Dear Gentle Reader,
Maybe I should round out my comments on the Swiss and on the remarkable bravery of one particular Swiss which I made in a previous posting on spiders in Hong Kong.
Originally, the Swiss were fighters.
There was nothing to do in the mountains, so they fought.
They thought it was hard to sell their cheeses, so they sold their men as mercenaries, and they were good. (The men. The cheeses were pretty good too, but they hadn't made a market for those, yet.)
Actually, the Swiss were too good.
In the end, everyone hired Swiss pikesmen to be their mercenaries, until a particularly violent battle where the main contestants on both sides were Swiss mercenaries, hired from the same villages, and the Swiss overlords said "Enough".
So the Swiss ceased being fighters and, eventually, the Swiss became lovers.
Not as quick as the English... ...not as good as the French... ...but, lovers nonetheless.
Of course, what the Swiss loved were cows.
And bear in mind, that I am not talking about Swiss belles, who are very belle indeed.
While much could be said about the Swiss predilection for money, much more should be said for their enjoyment of cows, and things that come from cows.
Namely cheese and chocolate.
(Though some could say that their thirst for banks, corporate headquarters, and OPM (Other Peoples' Money) is also an offshoot of their love for cows, in this case, cash cows. Hmmm...)
One of the biggest holiday festivals in Switzerland is their cow belle festival.
This is the festival to welcome home the cows at the end of summer.
In spring, Swiss cow belles (and bulls and heifers too) climb into the alpine meadows with their cowherders and cowherderesses, looking for love, tender shoots of grass, and alpine flowers.
At the end of summer they return to their home village, sated in every regard.
Here is a quick clip showing a typical, wild, Swiss party... when the cows come home...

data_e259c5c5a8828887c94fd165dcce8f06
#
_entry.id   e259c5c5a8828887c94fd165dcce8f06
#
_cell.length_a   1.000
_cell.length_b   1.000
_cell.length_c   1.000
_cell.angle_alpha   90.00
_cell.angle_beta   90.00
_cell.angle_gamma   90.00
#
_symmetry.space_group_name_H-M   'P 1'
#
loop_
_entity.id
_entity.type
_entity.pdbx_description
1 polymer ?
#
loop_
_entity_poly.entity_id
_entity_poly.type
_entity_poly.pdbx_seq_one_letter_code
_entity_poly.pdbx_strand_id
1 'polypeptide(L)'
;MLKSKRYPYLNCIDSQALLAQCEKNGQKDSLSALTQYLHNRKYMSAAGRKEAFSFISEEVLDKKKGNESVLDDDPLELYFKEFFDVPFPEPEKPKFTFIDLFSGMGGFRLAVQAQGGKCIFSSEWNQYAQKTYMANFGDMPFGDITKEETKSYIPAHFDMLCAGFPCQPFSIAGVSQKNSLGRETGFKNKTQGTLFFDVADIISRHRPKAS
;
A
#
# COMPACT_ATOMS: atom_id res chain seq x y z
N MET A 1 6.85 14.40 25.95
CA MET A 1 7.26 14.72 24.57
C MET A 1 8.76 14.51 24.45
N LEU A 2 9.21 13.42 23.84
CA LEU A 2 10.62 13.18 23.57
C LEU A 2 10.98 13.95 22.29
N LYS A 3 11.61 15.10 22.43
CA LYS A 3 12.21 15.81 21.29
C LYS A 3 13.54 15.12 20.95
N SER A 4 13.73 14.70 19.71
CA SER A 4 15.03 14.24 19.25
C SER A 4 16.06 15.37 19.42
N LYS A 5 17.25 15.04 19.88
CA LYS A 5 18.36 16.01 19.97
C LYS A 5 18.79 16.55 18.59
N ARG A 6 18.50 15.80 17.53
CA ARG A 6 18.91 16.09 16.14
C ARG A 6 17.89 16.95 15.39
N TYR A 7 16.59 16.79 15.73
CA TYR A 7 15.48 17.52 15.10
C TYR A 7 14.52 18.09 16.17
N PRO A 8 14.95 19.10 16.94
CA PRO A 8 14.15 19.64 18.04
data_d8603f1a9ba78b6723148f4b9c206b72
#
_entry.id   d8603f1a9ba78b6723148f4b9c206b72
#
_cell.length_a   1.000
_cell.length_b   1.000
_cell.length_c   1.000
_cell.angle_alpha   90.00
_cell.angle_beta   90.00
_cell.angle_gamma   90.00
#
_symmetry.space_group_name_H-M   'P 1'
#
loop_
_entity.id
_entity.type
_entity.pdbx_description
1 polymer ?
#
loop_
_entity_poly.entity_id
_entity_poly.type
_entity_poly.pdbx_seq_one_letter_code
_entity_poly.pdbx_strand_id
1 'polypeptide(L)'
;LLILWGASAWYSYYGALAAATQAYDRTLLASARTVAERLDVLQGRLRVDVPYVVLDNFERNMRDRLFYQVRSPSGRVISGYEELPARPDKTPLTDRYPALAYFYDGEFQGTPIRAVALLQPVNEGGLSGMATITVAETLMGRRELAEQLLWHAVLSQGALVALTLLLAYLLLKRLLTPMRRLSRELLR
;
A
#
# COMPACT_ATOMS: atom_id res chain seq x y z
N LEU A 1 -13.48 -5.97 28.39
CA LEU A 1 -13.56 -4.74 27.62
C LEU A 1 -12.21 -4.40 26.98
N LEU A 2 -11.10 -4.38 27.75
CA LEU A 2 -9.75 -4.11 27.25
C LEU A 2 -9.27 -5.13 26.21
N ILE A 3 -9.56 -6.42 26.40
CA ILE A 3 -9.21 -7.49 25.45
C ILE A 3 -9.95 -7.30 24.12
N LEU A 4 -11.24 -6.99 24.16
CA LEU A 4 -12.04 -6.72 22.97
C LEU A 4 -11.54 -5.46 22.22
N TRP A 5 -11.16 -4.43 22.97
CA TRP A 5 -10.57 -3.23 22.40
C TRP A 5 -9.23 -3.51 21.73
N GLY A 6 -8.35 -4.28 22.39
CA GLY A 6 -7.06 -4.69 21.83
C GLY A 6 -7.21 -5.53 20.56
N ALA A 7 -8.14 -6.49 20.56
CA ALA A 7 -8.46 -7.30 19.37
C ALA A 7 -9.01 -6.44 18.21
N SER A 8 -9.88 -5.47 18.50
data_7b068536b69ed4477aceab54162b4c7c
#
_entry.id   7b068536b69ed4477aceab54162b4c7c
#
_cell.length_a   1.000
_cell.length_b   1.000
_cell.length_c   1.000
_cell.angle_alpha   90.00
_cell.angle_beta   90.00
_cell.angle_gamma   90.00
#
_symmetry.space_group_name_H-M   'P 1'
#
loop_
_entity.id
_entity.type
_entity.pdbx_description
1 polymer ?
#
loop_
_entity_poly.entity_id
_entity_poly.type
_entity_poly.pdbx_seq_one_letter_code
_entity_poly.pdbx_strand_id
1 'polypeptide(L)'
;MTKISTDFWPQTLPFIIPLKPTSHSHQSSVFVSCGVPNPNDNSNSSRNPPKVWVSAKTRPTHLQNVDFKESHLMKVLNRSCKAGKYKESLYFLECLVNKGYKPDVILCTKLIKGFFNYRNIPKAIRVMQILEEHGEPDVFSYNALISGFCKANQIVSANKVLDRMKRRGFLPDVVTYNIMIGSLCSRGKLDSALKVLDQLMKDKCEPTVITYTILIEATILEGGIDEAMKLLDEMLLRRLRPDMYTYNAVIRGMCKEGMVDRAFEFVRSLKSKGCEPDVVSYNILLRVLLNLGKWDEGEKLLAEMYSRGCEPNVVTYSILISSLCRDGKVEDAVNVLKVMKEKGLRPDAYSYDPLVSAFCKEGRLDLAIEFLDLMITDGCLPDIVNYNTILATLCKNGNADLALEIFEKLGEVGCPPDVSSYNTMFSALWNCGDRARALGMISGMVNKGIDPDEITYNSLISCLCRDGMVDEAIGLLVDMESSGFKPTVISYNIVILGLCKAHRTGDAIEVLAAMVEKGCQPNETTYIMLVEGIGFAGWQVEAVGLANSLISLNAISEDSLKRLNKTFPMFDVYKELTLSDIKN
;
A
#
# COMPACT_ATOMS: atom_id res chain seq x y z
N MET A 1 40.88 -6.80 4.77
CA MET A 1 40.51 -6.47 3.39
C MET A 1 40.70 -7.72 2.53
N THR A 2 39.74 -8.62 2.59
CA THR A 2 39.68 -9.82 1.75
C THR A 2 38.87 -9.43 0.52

What fine flanks. Such luxurious tails. And what great, big bells.
But, again, the reason that the Swiss love these cows is not for their fine physiques, it is for their milk.
For Swiss cow milk can be turned into Swiss cheeses and Swiss chocolate now that the markets have been made.
Below is a traditional folk dance and song detailing the love Swiss have for their cows, and how everything else must be relegated to obscurity, even dreams of being troubadours, as the Swiss abandon everything else to go to their cows, their lovely and much loved cows, and put their cows into their fields.
I note that this traditional Swiss folk dance and song is in French, and is a bit long. No need to watch the whole thing. Your humble scribe will not know, so no embarassment will ensue... But, catch the leg movement. You can see how this might predate those interesting Bavarian feet-slapping, knee-knocking moves...
Hopefully I have now given you a fuller and more accurate understanding of traditional Swiss culture, dance, and their bovinephillic society.
(For clarity, as Swiss slang (aka Matin Bleu Editorial French) is a tetch bit on the hard side to understand, "fokj' rentre les vaches" is actually "Il faut que je rentre les vaches" which means "I have to take the cows back to the stable/field" although in popular parlance it means "I have to go".)
(The French-speaking Swiss have obviously been taking spelling lessons from the German-speaking Swiss to come up with "fokj'". The German-speaking Swiss, of course, take spelling lessons from no one--and they really ought to not give any lessons either...)
Fuller posts on Swiss cheeses might arise from time to time. It depends on the predilections of the muses when they visit your humble scribe. But your humble scribe has been told to keep post-lengths down, so they cannot fit in here.
But this still does not explain to me why Fab was so unafraid of the giant death-spiders of Hong Kong. I still have no idea how this fearlessness could be so.
It baffles me.
Fab must have the blood of mercenaries running through her veins.
I have it on good authority, hers, that Fab was out hunting wild mushrooms just the other day with the inimitable Jean, Chef Extraordinaire et Pére to the redoubtable Fab.
And everyone knows how tricky hunting wild mushrooms can be.
Ferocious little beggars; one wrong bite and you could be a goner.
So maybe Fab's feckless fearlessness of poisonous spiders comes from her history of hunting down wild (not tamed, domesticated, or farmed, mind you, but wild...) mushrooms.
For those that are interested, here are the only pictures that your scribe can find on his hard drive from our life in Geneva, hiking in the mountains, visiting alpinage festivals (the return of the cows) and so on and so forth. Two portraits of your humble scribe and the fearsome warrior Fab are found, on the back balcony of our flat in Geneva, and one portrait of your heroine. The tag lines (as always, run your mouse over the images) tell the full story.
Chris, Regina, and Pommes (labouring to open a bar of Toblerone in the back room)